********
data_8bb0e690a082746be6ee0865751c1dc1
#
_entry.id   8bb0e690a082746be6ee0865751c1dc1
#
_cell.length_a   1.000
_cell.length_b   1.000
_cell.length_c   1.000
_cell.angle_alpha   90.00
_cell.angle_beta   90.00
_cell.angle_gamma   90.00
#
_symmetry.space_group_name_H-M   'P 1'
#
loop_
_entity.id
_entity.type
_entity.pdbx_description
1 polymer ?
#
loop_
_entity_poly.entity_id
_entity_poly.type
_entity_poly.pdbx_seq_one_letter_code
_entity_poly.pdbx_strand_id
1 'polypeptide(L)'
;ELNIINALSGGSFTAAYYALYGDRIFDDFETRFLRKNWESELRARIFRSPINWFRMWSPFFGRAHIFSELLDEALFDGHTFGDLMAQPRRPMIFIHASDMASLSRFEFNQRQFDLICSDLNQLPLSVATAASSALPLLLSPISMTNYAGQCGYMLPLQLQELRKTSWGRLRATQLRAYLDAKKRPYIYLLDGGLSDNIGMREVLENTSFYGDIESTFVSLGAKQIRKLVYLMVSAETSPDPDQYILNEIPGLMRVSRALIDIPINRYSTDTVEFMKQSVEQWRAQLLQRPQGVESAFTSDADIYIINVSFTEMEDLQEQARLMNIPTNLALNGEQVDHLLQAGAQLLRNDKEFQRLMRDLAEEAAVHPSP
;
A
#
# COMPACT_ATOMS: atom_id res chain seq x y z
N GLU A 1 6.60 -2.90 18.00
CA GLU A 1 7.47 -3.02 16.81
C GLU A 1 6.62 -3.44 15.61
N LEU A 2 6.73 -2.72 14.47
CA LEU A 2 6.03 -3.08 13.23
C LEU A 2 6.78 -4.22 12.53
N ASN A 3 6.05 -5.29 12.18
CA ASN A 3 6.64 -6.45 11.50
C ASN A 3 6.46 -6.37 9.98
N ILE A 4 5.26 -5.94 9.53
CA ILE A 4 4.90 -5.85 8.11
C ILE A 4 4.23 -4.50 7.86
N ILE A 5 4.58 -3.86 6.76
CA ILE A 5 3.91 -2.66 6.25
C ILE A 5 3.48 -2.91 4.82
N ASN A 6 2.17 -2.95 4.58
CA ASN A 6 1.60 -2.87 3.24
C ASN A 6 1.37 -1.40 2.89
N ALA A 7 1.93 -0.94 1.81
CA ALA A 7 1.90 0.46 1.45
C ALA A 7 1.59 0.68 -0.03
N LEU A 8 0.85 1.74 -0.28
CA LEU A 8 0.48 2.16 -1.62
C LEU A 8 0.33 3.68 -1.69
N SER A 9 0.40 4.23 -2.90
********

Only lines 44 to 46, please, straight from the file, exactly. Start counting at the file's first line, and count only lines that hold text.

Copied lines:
CA ILE A 5 3.91 -2.66 6.25
C ILE A 5 3.48 -2.91 4.82
N ASN A 6 2.17 -2.95 4.58